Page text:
The baby boomers have been crossing the threshold of age 65. This means that the most populous generation the United States has ever produced is enrolling in Medicare. With these large numbers of new Medicare beneficiaries aging in to the nation’s original universal health care system, the opportunities to position yourself as the financial savior of American retirees have never been greater.
Here are some things you can do as an insurance professional to increase your sales to Medicare beneficiaries. These ideas are not meant to replace a thorough discussion of your client’s health insurance options, but to supplement those options with ways that can help your clients maintain a high quality and standard of life later in their lives.
The magic book to carry with you at all times is the 2015 Medicare & You guide. The size of the book varies, depending on where you live. In my region, it is 152 pages long. Of those 152 pages, 148 list what Medicare covers and four pages list what Medicare doesn’t cover.
Those four pages are your ticket to more sales. Every Medicare beneficiary has this book. If you can have them open up their book instead of using yours, the impact of what you are about to show them will be even greater.
Turn to page 62, “What is NOT covered by Part A and Part B.” Draw your clients’ attention to the first three points: dental, eyeglasses and dentures. I always have supplementary insurance available if a client asks me about these things. The health care-buying public is still accustomed to having these services offered as part of their health insurance. In fact, the public expects these services to be offered as part of their health plan. But if you are on Medicare, those services usually are not offered. So that can become a point of discussion and a part of your sales.
The last point on that page and the following three pages are the key to another insurance discussion: long-term care. The next page, “Paying for long-term care,” defines what Medicare will and will not cover. The information in the middle of page 63 is your ticket to a larger discussion — “Here are some of the different ways to pay for long-term care: 1. Long-term care insurance.” By an amazing coincidence, you are in a position to offer that very product! This is a product that the government, in its own book, will tell beneficiaries to consider if they have concerns about this need not being covered. There is no better way to gauge your clients’ interest than to show them that line from their own book.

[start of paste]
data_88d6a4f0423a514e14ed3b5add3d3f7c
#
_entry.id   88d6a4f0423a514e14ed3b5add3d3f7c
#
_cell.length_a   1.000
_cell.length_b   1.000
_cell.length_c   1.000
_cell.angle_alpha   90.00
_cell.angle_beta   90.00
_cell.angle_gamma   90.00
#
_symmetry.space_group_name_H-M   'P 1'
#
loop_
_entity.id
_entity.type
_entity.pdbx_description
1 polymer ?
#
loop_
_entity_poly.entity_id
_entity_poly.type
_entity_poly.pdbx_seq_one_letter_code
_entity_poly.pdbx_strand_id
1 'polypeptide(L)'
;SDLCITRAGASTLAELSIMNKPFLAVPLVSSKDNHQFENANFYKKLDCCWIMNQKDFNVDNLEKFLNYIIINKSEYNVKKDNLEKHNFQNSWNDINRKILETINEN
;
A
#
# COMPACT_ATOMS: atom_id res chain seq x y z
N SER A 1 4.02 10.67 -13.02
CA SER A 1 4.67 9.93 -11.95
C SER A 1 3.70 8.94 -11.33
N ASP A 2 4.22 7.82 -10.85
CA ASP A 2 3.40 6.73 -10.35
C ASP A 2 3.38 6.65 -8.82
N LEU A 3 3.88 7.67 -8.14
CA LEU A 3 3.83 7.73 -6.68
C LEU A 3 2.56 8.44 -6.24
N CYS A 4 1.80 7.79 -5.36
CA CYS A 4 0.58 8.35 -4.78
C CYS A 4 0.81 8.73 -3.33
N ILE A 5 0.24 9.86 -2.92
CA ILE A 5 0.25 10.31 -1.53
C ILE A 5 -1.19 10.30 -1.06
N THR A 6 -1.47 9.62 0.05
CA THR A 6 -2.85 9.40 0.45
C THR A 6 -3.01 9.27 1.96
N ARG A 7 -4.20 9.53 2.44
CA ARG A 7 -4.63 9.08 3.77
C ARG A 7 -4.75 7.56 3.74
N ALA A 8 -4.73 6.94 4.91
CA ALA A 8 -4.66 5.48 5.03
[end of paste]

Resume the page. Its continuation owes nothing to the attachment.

It gets better. Many states’ insurance departments have separate Medicare shoppers’ guides available to order free or download from the Web. These shoppers’ guides tell the public that Medicare and most Medicare health plans do not cover long-term care. Some of these state guides also tell people to seek out long-term care insurance as an option. In a quick Internet search of 10 different states, I found only two that did not have a state-specific Medicare shoppers’ guide available for public download. If you are seeing clients and they mention this important lack of coverage as a concern, you know what your next discussion will be.
Please keep in mind that if you have to follow Scope of Appointment rules because of the product you intended to offer at the appointment on that day (usually a Medicare Advantage or a prescription drug plan), you can’t have ancillary or long-term care discussions on the same day that you are talking about the advantage plan or drug plan. You can gauge the interest of your prospects and clients, and return to them in a few days to see whether that interest is genuine.
Sometimes, the simplest tools available to you are the best. In this case, your best tool to open a conversation for additional sales is already in the hands of every Medicare beneficiary you see. If you know where to look, your key to uncovering important concerns and more sales may have been delivered to them, courtesy of the federal government, before you got to them.